Expanded Polystyrene Regulation
On February 9, 2016, the City Council adopted an ordinance regulating the use and sale of expanded polystyrene foam (also known as EPS, white plastic foam, or commonly referred to as StyrofoamTM) food containers and products in the City. The ordinance will help to protect the City's natural environment and decrease the amount of waste sent to landfills. The ordinance will become effective six (6) months after adoption, on August 9, 2016, to allow businesses ans retailers to consume any remaining stock of EPS products.
- Expanded Polystyrene Ordinance (PDF)
- City Council Staff Report - January 26, 2016 (PDF)
- EPS Informational Flyer (PDF)
- Frequently Asked Questions
To whom will the ordinance apply?
All business in the City of Arroyo Grande, including, but not limited to, restaurants, supermarkets, delicatessens, retail outlets, food vendors, and caterers that serve prepared food to-go. City-approved special events within Arroyo Grande must also comply with the ordinance.
What is Expanded Polystyrene (EPS) and why is it now regulated?
Expanded Polystyrene is a non-renewable, non-biodegradable, non-recyclable material that typically ends up in landfills or as litter in the waterways of the City. Additionally, EPS can break into pieces, which are confused as food and subsequently ingested by wildlife. EPS comprises approximately 15% of the litter found in storm drains and is the second most common type of litter on California beaches.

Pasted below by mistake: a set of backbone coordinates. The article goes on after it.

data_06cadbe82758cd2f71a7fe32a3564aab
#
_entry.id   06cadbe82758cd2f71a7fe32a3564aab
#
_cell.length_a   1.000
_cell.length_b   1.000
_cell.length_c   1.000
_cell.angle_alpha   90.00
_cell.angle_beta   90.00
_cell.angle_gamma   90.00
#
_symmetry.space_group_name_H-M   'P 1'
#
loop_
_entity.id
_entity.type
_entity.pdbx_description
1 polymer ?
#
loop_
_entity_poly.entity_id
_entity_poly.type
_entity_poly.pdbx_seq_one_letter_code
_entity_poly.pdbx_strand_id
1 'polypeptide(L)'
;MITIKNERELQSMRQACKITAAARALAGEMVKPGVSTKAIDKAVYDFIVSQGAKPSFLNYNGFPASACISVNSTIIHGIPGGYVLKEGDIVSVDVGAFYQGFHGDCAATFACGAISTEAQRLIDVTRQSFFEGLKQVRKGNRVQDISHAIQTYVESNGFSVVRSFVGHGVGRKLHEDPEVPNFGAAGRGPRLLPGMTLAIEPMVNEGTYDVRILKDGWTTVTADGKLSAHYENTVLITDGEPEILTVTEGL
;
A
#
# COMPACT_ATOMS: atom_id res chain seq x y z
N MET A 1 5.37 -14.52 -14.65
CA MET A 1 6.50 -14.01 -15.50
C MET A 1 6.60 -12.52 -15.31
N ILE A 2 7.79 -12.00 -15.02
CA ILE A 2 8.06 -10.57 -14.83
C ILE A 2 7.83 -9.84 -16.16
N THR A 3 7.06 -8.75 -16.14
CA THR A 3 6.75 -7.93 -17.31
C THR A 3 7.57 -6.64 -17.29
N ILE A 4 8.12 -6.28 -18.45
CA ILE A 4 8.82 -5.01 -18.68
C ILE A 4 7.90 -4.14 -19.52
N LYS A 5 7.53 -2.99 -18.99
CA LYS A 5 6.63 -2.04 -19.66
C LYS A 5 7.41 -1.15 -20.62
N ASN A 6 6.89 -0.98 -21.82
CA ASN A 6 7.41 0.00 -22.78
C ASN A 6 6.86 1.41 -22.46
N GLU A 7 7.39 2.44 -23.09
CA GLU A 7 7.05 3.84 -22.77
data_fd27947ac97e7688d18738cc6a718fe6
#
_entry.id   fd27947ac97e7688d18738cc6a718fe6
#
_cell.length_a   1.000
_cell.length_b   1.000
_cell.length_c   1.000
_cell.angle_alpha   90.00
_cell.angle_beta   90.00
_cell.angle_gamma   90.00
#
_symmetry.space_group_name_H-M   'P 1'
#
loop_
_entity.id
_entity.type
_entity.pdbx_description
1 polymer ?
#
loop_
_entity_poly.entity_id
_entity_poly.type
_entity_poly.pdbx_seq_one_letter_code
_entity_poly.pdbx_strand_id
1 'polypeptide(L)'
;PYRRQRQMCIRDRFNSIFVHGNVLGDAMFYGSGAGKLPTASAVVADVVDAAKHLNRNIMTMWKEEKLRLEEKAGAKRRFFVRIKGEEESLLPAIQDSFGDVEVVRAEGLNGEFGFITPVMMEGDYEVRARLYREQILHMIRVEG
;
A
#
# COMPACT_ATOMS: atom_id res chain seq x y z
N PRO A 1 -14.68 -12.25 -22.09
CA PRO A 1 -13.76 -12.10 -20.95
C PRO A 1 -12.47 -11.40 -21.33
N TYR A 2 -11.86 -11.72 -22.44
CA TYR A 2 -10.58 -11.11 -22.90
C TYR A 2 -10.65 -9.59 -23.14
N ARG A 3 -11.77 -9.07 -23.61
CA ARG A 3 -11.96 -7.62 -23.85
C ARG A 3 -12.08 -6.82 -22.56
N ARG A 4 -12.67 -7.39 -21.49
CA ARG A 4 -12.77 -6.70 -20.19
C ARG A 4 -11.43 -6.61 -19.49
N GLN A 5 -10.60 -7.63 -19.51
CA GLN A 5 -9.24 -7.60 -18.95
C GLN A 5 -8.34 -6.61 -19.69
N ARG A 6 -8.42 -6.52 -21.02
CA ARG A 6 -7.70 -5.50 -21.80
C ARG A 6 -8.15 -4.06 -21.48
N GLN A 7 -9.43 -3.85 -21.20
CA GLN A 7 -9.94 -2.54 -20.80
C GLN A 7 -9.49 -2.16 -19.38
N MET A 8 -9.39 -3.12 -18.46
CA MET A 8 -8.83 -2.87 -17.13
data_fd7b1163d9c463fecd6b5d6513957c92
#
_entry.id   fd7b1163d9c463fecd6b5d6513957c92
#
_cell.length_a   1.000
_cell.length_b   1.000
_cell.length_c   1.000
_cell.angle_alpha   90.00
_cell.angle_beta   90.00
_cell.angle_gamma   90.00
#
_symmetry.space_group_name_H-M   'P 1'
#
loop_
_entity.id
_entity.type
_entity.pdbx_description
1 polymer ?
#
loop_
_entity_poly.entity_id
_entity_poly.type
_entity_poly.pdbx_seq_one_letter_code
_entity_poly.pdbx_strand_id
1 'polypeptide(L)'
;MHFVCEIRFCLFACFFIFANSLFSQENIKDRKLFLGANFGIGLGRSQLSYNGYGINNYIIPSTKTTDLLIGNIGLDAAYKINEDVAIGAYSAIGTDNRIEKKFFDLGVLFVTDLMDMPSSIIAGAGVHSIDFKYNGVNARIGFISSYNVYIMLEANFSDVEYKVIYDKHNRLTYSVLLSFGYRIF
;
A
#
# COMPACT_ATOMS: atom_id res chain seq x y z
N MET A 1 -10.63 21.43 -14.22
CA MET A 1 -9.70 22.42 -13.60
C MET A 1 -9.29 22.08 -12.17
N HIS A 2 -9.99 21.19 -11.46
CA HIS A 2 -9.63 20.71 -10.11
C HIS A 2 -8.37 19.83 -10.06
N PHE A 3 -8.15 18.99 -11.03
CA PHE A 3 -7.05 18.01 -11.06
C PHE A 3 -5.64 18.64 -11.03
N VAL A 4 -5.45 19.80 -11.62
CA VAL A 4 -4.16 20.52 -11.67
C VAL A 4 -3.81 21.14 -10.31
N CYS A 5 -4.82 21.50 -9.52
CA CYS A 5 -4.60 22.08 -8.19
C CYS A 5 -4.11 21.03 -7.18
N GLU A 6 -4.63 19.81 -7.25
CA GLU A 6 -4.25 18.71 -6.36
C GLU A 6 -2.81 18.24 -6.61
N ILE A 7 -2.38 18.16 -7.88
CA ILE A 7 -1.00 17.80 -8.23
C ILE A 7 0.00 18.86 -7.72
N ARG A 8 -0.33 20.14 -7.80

What makes food containers biodegradable, compostable or recyclable?
"Biodegradable" means a product or package will completely break down and return to nature; decomposing into natural elements within a reasonably short period of time.
"Compostable" means a product or package will break down into, or become part of, usable compost (such as mulch) in an appropriate composting program or facility.
"Recyclable" means a product can be recycled as part of the City's Recycling Program, including uncoated paper, coated paper, cardboard, aluminum foil and other non-foam, plastic containers with the "chasing arrow" symbol numbers 1 to 7.
What are alternatives to EPS?
Alternative products include: uncoated paper, coated paper, cardboard, aluminum foil, compostable or "bio-products" and other non- foam, plastic containers with the "chasing arrow" symbol numbers 1 to 7. Businesses should consult with their packaging supplier for the alternative that are right for them.
Are there any exemptions to these regulations?
Exemptions are provided for certain products, including:
- Foam trays for uncooked meats;
- Food prepared or packaged outside the City;
- Packing materials received from outside the City;
- EPS products that are fully encased in a more durable material, such as rigid plastic covered coolers and ice chests.
Additionally, the City Manager or designee, may exempt a Food Provider from these requirements for a one-year period upon the Food Provider showing, in writing, that the regulations would create an undue hardship or practical difficulty as evidenced by no alternatives being available or such alternatives are not affordable.
For more information, please contact the Community Development Department.
Community Development Department